At first glance, the village of Pluckley in the English county of Kent may look quite innocent. But behind its neat and tidy exterior theres a phantasmal world of mystery, doom and death.
Situated about half way between Dover and London, overlooking the Kentish Weald, lies the village of Pluckley. It is an enchanting little place, and attracts a great many tourists, who visit the village to enjoy its peace and quiet and olde worlde charm. The village has even attracted a few film-makers, and one well-known British television series, The Darling Buds of May, which launched the career of Catherine Zeta-Jones, was filmed here. It is a village where, if you were English, you would want your grandparents to live, a place of endless summer days, church bells, tea and cakes in the garden and walks among the lush orchards.
But the village has another side to it... In complete contrast to its image as an idyllic countryside retreat, though a feature that attracts large numbers of visitors, Pluckley boasts at least twelve ghosts. It is the most haunted village in England!
At least twelve ghosts, because there may be many more. If you believe every local legend, you could count over thirty! Clearly, having that many ghosts in a village with a population of one thousand rather stretches the bounds of credulity, but it makes twelve sound like a conservative estimate. The reason for mentioning the number twelve is because ghost hunters officially recognise twelve ghosts. The problem is, though, they cant seem to agree on which twelve!
Now Pluckley may sound like a pretty scary place, but actually its ghosts add to the villages charm. None of them are particularly threatening, and most are in the classic gothic horror style. One of the most famous is a phantom coach and horses that has been seen galloping along the lanes around the village. Another is a highwayman who was caught and killed at the appropriately named Fright Corner. He was stabbed with a sword, speared to a tree and left to die. Apparently the event is re-enacted every night.
No smoke without fire
One particularly unfortunate ghost is the gypsy woman. When alive, she used to sit on the outskirts of the village selling watercress and smoking a pipe. The story goes that she fell asleep while smoking. The pipe fell out of her mouth and set fire to her clothes, burning her to death. Her ghost can be seen sitting on the side of the road, forever puffing away at the pipe.
Theres even a ghostly pair of lovers. They probably became ghosts because they could never be together while they were alive. Thats because one of them was a monk. He wanders around the garden of a house called Greystones, and is sometimes accompanied by a lady who lived in a house nearby called Rose Court and who killed herself by eating poisonous berries. When shes not with the Greystones monk, she has a habit of appearing at four or five oclock in the afternoon, the time of day that she died.
All three pubs in the village have ghosts. But thats hardly surprising, as masses of English pubs and hotels have ghosts, and many people believe they are invented by the landlords just to attract customers. British people seem to like nothing more than to stay in inns or hotels that are allegedly haunted! In Pluckley theres an old lady wearing old-fashioned clothes who can be seen at the Dering Arms. The Black Horse claims to have a poltergeist, as does the Blacksmiths Arms, which also claims to have an old lady all of its own and the ghost of a cavalier!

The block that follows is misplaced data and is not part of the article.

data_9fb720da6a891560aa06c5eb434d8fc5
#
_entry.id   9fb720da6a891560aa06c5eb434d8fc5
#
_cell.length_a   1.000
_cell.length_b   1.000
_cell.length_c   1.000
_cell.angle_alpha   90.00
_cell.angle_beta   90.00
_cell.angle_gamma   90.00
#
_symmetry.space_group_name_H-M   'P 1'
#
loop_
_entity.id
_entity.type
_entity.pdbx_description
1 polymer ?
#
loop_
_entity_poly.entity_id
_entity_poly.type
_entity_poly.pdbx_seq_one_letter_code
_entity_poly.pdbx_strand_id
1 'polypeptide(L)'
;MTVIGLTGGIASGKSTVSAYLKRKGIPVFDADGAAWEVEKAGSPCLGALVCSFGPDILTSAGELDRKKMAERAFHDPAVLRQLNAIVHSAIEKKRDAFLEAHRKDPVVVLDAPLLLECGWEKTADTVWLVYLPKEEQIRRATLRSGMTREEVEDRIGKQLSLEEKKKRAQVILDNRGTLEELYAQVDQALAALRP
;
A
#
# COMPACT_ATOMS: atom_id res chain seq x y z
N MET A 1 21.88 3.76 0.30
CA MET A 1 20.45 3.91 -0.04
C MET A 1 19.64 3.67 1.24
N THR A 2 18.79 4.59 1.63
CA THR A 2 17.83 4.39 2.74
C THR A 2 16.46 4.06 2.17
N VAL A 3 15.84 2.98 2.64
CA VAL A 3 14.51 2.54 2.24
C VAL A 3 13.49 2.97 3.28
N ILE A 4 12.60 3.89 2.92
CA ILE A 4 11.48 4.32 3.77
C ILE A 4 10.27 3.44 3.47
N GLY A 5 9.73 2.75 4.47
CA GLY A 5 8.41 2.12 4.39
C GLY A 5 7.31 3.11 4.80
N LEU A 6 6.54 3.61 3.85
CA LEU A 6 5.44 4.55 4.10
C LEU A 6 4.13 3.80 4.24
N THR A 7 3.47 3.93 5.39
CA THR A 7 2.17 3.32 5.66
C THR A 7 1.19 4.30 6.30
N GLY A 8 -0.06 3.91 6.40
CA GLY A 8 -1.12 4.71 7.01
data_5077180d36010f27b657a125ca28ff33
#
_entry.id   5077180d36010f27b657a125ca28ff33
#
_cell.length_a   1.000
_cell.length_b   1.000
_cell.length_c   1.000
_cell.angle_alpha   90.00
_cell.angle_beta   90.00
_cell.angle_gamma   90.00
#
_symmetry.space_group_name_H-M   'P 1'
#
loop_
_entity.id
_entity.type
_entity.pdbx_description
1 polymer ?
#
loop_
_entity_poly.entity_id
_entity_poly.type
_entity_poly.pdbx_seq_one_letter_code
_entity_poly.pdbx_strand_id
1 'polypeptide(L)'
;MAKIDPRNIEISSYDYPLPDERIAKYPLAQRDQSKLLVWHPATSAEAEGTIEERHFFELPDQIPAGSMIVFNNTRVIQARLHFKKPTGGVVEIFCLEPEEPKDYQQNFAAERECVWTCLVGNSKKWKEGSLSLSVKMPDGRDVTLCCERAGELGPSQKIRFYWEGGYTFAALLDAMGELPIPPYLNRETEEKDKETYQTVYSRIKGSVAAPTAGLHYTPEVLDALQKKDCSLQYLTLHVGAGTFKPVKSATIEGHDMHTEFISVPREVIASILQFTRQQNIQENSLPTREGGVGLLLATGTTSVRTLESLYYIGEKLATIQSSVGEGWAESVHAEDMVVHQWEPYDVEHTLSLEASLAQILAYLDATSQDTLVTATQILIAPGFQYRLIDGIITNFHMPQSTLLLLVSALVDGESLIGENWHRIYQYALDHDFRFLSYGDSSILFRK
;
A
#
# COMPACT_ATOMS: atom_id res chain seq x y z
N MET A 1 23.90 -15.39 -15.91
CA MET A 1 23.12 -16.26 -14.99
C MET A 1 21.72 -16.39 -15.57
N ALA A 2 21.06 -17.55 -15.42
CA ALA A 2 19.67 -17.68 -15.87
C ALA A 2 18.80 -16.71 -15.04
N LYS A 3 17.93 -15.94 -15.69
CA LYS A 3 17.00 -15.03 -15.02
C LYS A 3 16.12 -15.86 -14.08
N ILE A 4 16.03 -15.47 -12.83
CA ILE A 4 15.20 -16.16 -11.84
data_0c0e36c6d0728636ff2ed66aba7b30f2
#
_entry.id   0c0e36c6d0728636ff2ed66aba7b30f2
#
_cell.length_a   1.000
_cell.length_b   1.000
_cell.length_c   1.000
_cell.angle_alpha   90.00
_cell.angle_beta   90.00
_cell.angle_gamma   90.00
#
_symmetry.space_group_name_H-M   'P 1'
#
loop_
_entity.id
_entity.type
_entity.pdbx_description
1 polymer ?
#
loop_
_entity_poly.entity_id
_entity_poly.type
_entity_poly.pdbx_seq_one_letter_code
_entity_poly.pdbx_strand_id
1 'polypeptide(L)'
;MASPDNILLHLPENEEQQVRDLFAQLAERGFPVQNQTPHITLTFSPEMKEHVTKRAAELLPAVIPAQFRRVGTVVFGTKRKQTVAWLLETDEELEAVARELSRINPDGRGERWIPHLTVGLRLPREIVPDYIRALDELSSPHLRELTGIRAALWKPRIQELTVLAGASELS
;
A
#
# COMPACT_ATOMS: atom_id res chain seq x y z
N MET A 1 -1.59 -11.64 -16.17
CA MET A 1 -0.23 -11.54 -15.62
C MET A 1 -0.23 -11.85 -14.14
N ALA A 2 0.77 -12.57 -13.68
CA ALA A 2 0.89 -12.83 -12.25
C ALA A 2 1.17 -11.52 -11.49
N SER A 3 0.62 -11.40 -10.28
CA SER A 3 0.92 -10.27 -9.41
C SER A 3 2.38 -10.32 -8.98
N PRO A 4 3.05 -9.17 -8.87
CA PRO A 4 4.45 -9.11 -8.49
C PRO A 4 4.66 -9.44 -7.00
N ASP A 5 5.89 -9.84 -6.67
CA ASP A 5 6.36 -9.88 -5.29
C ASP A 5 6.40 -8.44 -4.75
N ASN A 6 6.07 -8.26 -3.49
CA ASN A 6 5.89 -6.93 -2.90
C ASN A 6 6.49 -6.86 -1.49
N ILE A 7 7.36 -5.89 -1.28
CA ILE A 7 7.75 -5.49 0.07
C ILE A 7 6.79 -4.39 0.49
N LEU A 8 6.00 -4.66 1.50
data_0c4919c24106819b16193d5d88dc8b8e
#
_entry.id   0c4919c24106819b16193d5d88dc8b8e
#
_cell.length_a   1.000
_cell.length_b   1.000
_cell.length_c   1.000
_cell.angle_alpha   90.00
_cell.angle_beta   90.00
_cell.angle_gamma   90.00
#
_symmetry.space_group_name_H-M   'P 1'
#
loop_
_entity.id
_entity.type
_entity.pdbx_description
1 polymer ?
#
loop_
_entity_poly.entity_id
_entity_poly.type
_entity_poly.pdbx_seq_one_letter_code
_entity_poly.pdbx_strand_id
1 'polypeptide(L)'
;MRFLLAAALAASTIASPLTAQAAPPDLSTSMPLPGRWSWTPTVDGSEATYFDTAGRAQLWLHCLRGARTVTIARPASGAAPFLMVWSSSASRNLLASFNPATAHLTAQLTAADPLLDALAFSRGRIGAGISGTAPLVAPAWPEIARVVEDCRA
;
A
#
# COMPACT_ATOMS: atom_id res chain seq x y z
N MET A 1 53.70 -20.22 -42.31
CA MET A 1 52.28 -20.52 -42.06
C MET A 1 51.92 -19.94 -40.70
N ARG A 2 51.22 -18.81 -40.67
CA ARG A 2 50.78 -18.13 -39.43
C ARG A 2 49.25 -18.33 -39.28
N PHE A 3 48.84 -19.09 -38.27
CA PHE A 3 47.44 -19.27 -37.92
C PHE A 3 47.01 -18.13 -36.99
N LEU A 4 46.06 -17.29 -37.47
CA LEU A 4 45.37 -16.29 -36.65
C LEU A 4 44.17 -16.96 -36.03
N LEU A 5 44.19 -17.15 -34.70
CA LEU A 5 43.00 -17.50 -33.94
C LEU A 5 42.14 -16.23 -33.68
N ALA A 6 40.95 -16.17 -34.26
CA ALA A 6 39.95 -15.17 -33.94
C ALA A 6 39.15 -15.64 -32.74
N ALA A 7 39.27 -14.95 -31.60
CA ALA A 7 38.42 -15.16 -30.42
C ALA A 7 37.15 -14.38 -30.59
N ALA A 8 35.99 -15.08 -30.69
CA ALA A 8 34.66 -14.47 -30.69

St Nicholass Church is doing quite well for itself, too, and with its creepy graveyard filled with ancient headstones all leaning at chaotic angles it does indeed look extremely spooky. Like the Blacksmiths, it also has three ghosts the red lady, the white lady and a white dog. The red lady spends her time in the graveyard looking for her dead baby, the white lady haunts the interior, and the dog tends to sniff around all over the place. It is claimed that the dog was accidentally discovered by some ghost hunters who were spending the night in the church, presumably hoping to see the white lady. They thought it was a real dog and stroked it and patted it all night long. But it disappeared just as morning was coming, and was never seen again. The ghost hunters looked for a way the dog might have got out of the church, but found nothing.
Along with the lady of Rose Court, there are several other ghosts of those who committed suicide. One is a schoolmaster who hanged himself from the branches of a tree soon after the First World War. His ghastly corpse can be seen swinging from the same tree. Another is a miller who took his own life and manifests himself today as a ghoulish black shadow. The third is a colonel who hanged himself in Park Woods and can now be seen walking through the trees.
So how many ghosts is that? Fifteen, sixteen? Theres a whole lot more where they came from! The trouble with Pluckley is that when you start searching for ghosts they seem to pop up everywhere, and the trouble with ghost stories is that theyre always popular, regardless of whether theyre true or not. But recently Pluckley has been suffering for its fame. It has become a favourite place for people to spend Halloween and, since vandals caused damage to the village in 1991, the police have been called in every year. Nowadays the residents of Pluckley try to play down their paranormal heritage. But with a number of websites devoted to the village, and media attention regularly being directed at it, perhaps they should try a little harder... Heard the one about the grisly death of the ghost-hunting tourist?
by Barnaby Harward